Cockroaches Do Not Need Heads to Survive
This is a fact you have probably heard of already, but roaches can survive without their head.
Cockroaches can survive due to numerous reasons:
- They have a unique circulatory system.
- They breathe through openings on their body called spiracles.
- They are cold-blooded animals.
- They have clumps of nerve tissues distributed throughout their body.
A cockroach’s head can survive without its body(not as long as the body).
Cockroaches Are Very Clean Insects
Cockroaches clean themselves often. They do this so their sensory bristles can effectively sense things. And more than that, they do it so they can appear as a desirable mate for other cockroaches.
But while they keep themselves clean to protect themselves, their GI tract still can harbor any disease passed around the area.
And while this might not seem like a big deal, they defecate over any surface or food they walk on and eat. Any disease being carried by a roach can be transferred to these surfaces through defecation.
Cockroaches Are Used for Medicine and Food
Did you know that Cockroaches are sold for medicinal purposes and human consumption? Scientists have found chemicals in the bodies of cockroaches that fight off harmful bacteria. This antibiotic is the reason why some use cockroaches for medicine.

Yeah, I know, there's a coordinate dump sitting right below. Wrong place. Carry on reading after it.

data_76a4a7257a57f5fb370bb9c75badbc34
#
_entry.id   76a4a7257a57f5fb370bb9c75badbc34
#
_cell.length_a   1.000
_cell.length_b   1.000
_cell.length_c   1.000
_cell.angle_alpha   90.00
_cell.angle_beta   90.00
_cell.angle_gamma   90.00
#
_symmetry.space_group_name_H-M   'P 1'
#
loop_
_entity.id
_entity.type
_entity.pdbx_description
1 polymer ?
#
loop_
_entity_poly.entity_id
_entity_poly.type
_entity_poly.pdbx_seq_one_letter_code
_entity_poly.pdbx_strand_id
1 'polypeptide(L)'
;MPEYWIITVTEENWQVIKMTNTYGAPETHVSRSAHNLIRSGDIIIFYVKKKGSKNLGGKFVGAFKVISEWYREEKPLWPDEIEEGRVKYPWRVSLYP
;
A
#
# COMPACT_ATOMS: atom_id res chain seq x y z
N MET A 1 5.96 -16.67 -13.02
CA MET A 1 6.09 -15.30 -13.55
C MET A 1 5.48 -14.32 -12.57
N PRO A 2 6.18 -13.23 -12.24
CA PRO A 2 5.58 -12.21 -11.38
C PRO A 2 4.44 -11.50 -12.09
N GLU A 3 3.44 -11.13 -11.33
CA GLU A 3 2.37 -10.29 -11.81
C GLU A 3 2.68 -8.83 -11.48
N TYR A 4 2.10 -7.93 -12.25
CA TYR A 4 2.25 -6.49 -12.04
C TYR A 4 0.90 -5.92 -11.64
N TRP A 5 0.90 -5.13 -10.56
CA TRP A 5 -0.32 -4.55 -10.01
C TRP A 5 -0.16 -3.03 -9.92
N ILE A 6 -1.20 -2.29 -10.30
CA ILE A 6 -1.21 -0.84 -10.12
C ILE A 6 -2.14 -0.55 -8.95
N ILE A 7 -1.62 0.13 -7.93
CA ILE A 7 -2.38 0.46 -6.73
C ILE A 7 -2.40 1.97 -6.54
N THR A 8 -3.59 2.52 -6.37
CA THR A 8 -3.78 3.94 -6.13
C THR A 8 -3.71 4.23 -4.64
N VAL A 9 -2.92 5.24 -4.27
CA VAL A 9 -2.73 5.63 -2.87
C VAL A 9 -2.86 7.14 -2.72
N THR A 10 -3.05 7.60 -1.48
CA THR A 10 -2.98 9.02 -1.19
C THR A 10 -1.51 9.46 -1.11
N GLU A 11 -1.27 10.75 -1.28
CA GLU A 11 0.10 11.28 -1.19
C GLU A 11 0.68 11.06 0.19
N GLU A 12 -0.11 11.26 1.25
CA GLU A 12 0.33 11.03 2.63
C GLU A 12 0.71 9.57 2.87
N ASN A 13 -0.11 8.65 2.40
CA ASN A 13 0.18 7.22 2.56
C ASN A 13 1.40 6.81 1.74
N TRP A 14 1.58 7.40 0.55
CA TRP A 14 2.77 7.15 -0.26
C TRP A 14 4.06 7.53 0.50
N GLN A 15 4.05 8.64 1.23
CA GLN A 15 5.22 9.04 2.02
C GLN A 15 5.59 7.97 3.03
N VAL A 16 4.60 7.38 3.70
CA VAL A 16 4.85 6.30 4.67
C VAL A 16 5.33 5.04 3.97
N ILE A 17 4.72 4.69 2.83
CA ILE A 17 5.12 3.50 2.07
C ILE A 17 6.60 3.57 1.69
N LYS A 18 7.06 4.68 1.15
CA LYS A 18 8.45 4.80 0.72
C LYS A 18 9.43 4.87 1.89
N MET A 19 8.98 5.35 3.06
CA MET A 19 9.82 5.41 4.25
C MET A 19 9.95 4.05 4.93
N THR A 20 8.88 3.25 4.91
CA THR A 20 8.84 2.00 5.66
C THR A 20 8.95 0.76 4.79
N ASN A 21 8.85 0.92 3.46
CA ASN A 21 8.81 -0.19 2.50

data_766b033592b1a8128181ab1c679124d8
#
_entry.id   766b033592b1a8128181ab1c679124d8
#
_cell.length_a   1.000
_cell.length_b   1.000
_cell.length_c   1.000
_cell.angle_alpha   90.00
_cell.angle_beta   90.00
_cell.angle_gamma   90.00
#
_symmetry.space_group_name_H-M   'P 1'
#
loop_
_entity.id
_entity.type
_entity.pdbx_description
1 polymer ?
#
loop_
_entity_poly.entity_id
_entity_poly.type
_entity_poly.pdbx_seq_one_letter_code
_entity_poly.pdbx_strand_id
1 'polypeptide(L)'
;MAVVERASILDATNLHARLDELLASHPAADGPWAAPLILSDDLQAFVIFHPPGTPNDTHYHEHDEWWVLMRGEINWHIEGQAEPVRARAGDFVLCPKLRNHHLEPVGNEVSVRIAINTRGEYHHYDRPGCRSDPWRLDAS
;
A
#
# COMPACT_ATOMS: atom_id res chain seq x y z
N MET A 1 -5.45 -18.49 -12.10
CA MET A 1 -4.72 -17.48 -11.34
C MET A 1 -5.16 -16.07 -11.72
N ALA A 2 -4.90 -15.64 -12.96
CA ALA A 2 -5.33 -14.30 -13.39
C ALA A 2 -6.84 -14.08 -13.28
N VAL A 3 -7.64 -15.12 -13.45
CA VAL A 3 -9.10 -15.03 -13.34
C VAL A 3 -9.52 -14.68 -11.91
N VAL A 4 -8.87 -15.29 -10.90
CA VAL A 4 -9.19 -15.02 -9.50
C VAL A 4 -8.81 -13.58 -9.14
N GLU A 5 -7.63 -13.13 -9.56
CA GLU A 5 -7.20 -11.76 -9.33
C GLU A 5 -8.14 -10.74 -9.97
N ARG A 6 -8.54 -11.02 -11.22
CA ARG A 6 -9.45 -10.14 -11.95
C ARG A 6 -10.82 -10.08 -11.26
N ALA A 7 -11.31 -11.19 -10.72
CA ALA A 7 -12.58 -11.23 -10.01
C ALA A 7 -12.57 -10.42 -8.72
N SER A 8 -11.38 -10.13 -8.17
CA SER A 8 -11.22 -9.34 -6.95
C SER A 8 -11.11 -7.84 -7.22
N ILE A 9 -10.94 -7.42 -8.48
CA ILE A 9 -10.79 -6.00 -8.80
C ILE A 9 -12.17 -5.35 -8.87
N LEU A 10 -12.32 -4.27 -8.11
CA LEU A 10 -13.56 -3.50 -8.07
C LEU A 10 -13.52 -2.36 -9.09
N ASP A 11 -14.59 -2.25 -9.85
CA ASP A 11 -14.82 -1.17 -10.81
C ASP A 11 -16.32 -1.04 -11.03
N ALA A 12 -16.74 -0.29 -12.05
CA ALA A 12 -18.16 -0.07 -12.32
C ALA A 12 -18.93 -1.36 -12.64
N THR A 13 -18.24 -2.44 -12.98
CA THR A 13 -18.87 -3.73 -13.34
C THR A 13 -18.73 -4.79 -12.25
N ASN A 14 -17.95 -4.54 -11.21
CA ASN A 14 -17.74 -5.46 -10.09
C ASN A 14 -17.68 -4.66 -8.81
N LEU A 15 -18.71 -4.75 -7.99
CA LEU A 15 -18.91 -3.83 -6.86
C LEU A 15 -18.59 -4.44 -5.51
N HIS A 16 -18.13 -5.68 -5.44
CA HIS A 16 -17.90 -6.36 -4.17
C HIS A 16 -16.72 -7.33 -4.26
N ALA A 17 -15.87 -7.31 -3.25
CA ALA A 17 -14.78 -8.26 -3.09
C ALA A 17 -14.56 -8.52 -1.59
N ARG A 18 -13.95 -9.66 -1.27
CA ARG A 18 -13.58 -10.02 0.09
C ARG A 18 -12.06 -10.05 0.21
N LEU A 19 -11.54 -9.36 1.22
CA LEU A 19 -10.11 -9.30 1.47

In China, some people farm cockroaches for sale, claiming that there are numerous health benefits to eating them. Learn more about humans eating roaches.
Trouble with roaches in your house? Here are 8 ways to get rid of roaches.
Despite the bad rep they get as pests, cockroaches can turn out to be one of the most interesting insects on Earth.
The next time your try to catch that pesky roach on the floor, now you’ll know why. They can move 1.5 meters every second.
Have you seen a cockroach run? What’s your funniest roach story? Join me below!
- About the Author
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Bryan Haines is a co-founder and writer at The Buginator. And is working to make it the best resource for taking back the outdoors from biting, stinging pests.
He also blogs about travel at Storyteller.Travel and photography at GudPixel. Bryan is a partner at Storyteller Media, a publishing company he runs with his wife, Dena.